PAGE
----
Novel Aspects of Insect-Plant Interactions Edited by Pedro Barbosa and Deborah K. Letourneau Focusing on three trophic levels, this study widens the current understanding of the ecological interactions between plants, herbivores, and their parasitoids and predators. Emphasized are the mediating effects of plant-derived allelochemicals on those interactions. The text also covers microorganisms as mediators of intertrophic and intratrophic interactions; theory and mechanisms: plant effects via allelochemicals on the third trophic level; and key roles of plant allelochemicals in survival strategies of herbivores. 1988 (0 471-83276-6) 362 pp. Plant Stress-Insect Interactions Edited by E. A. Heinrichs "This is a far-reaching, seminal book that summarizes our understanding of the complexity of real-world ecology." Choice This first major overview of the various abiotic and biotic stresses on plants outlines in detail what impact their responses have on their suitability as insect hosts. The effects of abiotic stress are catalogued in up-to-date research from leading specialists. The implications of plant stress on global food production in this era of diminishing croplands and rising populations is described, as well as avenues for the development of tolerant crop cultivars. 1988 (0 471-82648-0) 492 pp. Plant Resistance to Insects A Fundamental Approach C. Michael Smith This comprehensive textdeveloped out of the author’s vast field and academic experiencedescribes how biological and agricultural scientists identify and develop plant materials resistant to insects. Covers terminology and categories of resistance; investigative techniques for studying plant resistance; and crop management systems that use insect-resistant cultivars. Supplemented with tables detailing types and numbers of insect-resistant plant cultivars in the U.S. and formulae on quantifying plant tolerance of insects. 1989 (0 471-84938-3) 286 pp.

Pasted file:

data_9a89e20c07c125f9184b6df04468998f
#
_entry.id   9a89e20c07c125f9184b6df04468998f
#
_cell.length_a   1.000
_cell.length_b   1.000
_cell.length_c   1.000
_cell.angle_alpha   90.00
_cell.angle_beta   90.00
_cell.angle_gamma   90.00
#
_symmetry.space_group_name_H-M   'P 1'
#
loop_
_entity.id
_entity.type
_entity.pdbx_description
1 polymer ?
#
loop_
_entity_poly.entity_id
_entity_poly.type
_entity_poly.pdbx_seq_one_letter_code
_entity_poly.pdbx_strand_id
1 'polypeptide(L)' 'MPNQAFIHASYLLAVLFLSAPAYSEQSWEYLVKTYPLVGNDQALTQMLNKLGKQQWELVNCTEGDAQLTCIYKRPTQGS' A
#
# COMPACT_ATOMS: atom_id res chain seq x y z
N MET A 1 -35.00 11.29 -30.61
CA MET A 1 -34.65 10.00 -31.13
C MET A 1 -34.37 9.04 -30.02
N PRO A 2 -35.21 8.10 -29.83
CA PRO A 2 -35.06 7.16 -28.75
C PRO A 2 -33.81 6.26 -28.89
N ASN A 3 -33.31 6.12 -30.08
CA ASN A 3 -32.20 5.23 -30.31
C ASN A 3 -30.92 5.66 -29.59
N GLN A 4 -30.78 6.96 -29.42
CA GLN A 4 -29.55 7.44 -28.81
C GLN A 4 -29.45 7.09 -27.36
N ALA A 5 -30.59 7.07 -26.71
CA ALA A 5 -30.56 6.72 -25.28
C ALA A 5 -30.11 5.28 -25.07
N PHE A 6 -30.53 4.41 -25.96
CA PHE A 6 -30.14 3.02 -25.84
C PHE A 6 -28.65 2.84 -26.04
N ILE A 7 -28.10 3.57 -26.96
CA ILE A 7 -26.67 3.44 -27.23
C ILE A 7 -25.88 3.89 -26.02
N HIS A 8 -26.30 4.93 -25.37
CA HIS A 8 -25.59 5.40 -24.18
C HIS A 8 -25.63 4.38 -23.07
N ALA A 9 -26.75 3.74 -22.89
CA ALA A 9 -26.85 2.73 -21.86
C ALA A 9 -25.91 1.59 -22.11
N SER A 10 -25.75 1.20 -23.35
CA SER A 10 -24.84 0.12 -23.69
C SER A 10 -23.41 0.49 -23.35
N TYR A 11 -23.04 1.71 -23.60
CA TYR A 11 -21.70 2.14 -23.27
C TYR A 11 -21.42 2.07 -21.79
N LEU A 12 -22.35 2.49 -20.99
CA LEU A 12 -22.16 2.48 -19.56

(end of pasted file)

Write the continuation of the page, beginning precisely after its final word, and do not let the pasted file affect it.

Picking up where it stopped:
|Product dimensions:||1.65(w) x 2.48(h) x 9.65(d)|
About the Author
About the editors Peter W. Price is a professor in the Department of Biological Sciences at Northern Arizona University. He is the author of Insect Ecology, Second Edition and Evolutionary Biology of Parasites, and has edited two other texts. Thomas M. Lewinsohn is a professor in the Department of Zoology at Universidade Estadual de Campinas. He has travelled extensively, investigating insect communities on flower heads of the composite family Asteraceae, generating a broad comparative view spanning tropical and temperate latitudes. Geraldo Wilson Fernandes is an assistant professor in the Department of General Biology at Universidade Federal de Minas Gerais. He is well known for his studies on formerly undiscovered tropical galling insect species. Woodruff W. Benson is a professor in the Department of Zoology at Universidade Estadual de Campinas. Dr. Benson has taken a leading role in developing interest and expertise in the sciences of evolutionary ecology and plant-herbivore relationships in Brazil.
Table of Contents
Partial table of contents:
TROPICAL AND TEMPERATE COMPARISONS.
Comparison of Herbivory and Plant Defenses in Temperate and Tropical Broad-Leaved Forests (P. Coley & T. Aide).
MUTUALISTIC RELATIONSHIPS BETWEEN PLANTS AND ANIMALS.
Variable Composition of Some Tropical Ant-Plant Symbioses (D. Davidson, et al.).
ANTAGONISTIC RELATIONSHIPS BETWEEN PLANTS AND ANIMALS.
Herbivores, Herbivory, and Plant Phenology: Patterns and Consequences in a Tropical Rain-Forest Cycad (D. Clark & D. Clark).
Biodiversity of a Central American Heliconius Community: Pattern, Process, and Problems (L. Gilbert).
SPECIFICITY IN PLANT UTILIZATION.
Host Plant Discrimination: Experiments with Hummingbird Flower Mites (A. Heyneman, et al.).
COMMUNITY PATTERNS IN NATURAL AND AGRICULTURAL SYSTEMS.
Contemporary Adaptations of Herbivores to Introduced Legume Crops (M. Kogan).